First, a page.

What a book a Devil’s Chaplain might write on the clumsy, wasteful, blundering low and horridly cruel works of nature.
If God is the author of nature and reveals His character in it (Romans 1:20), then He must be horribly cruel or at the very least indifferent towards life on Earth. This is of course not the outlook that most religious people have when they look at nature. For instance, one common example in nature that is often used by theists to justify their view of design is the curious behavior of the honeyguide bird (Family Indicatoridae). The honeyguides are known to deliberately guide humans to bee hives and feed on the grubs and beeswax left over after the humans eat the honey. Honeyguides will make different calls that humans have learned to identify that will direct them to the colonies. Theists have seized upon this apparently benevolent behavior of the birds as an example of a Creator designing the bird to assist humans to find food (1,2). To the student of evolutionary biology, it is not hard to imagine how such a behavior could have evolved over time. This is a clear example of a mutual benefit of both parties and needs no divine intervention for explanation. Of course this is a matter of perspective; the theist will see it as an example of design while the non-theist will see it as an adaptation.
New research into the behavior of honeyguides has found some less than benevolent behavior among them however(3). While still blind and in the nest, Honeyguide chicks will attack and kill their newly hatched siblings in order to eliminate the competition for the food brought back by the parents. The chicks are equipped with needle-sharp hooks at the end of their beaks and will use them to hack at the hatchling until it stops moving. The researches noted that sometimes the hatchling would not die immediately and could take as much as seven hours to die.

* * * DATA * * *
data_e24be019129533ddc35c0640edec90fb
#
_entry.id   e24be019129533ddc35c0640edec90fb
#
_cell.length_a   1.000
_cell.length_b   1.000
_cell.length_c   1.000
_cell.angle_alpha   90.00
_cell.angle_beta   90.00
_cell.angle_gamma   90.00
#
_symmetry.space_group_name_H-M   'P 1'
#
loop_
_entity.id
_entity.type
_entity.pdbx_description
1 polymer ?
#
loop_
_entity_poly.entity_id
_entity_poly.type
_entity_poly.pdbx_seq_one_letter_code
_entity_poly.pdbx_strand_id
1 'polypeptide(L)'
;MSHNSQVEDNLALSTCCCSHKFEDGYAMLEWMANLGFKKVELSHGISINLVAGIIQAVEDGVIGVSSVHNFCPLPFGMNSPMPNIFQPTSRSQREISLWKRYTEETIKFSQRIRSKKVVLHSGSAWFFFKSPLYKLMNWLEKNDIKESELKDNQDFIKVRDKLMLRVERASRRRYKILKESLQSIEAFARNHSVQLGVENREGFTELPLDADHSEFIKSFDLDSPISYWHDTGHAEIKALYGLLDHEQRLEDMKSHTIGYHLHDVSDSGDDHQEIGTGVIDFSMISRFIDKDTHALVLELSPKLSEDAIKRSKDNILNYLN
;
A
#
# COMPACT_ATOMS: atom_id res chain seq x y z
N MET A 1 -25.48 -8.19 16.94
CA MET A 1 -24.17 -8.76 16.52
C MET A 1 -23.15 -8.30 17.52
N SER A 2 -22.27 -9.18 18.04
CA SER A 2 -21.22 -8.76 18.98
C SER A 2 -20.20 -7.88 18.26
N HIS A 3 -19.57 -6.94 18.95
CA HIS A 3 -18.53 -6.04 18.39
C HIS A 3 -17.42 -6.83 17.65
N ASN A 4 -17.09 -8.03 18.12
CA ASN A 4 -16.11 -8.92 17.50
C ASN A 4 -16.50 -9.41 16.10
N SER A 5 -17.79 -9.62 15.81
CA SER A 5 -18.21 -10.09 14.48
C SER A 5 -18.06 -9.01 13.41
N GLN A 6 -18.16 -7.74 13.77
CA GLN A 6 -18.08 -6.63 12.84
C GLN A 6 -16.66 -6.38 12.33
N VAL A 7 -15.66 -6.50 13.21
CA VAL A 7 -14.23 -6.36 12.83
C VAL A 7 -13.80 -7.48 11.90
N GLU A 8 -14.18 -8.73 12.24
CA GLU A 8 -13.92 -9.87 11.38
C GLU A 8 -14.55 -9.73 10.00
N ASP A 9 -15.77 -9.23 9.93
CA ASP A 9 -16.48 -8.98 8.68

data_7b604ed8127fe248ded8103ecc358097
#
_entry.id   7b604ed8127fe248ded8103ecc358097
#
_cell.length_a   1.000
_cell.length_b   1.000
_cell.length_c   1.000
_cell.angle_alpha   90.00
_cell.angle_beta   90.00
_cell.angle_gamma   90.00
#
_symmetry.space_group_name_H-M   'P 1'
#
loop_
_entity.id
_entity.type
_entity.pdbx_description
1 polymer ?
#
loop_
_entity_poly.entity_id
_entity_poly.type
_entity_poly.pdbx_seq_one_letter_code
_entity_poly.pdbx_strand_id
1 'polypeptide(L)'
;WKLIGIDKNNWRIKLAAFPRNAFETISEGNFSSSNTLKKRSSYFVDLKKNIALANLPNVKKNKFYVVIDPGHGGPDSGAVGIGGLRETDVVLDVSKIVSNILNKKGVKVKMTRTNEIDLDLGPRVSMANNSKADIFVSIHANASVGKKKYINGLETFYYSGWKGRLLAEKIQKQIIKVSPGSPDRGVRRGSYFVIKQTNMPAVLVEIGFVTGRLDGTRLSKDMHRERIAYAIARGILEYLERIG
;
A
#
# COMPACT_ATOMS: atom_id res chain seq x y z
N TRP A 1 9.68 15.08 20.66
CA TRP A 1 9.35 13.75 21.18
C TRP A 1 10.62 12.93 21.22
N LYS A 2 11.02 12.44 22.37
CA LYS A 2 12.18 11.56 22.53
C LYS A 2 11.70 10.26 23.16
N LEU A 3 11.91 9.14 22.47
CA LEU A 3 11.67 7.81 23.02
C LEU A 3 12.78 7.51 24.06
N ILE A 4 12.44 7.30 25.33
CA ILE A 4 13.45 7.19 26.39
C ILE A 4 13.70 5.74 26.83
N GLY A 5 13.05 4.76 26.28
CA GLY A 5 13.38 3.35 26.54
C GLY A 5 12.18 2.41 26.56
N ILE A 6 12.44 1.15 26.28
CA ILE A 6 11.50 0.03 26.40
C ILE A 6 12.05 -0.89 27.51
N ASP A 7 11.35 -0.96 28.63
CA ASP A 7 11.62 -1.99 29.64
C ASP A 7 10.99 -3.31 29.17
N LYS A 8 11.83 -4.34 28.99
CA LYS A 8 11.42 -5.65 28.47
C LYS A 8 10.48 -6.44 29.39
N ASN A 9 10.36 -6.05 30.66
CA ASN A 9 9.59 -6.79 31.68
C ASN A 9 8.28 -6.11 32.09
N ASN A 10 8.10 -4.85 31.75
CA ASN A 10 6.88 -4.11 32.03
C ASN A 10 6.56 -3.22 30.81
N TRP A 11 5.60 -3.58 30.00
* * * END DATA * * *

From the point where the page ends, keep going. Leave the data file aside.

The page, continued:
This type of competition is hardly rare or unique to honeyguides. Biologist Richard Dawkins described a similarly brutal act committed by Blackheaded gulls in his book The Selfish Gene. Dawkins explains,
Blackheaded gulls nest in large colonies, the nests being only a few feet apart. When the chicks first hatch out they are small and defenceless and easy to swallow. It is quite common for a gull to wait until a neighbour’s back is turned, perhaps while it is away fishing, and then pounce on one of the neighbour’s chicks and swallow it whole. It thereby obtains a good nutritious meal, without having to go to the trouble of catching a fish, and without having to leave its own nest unprotected (4).
It is hard to imagine the sum total of a beings existence consisting of being born, being hacked near death by an older sibling, spending several hours slowly dying where you were just born and then calling it a function of design by a benevolent Creator. Examples like this must be taken into account if one wishes to speak of nature as being the product of design. Theists often wish to have it both ways by pointing to those beneficial acts as evidence for their ideas while ignoring the more brutal or detrimental ones. But to then adaptationist both types of behaviors would be expected to arise in the competitive and resource-starved environment of the natural world. It is also important that nature is neither cruel nor benevolent, it just is.
4. Dawkins, Richard The Selfish Gene Ch. 1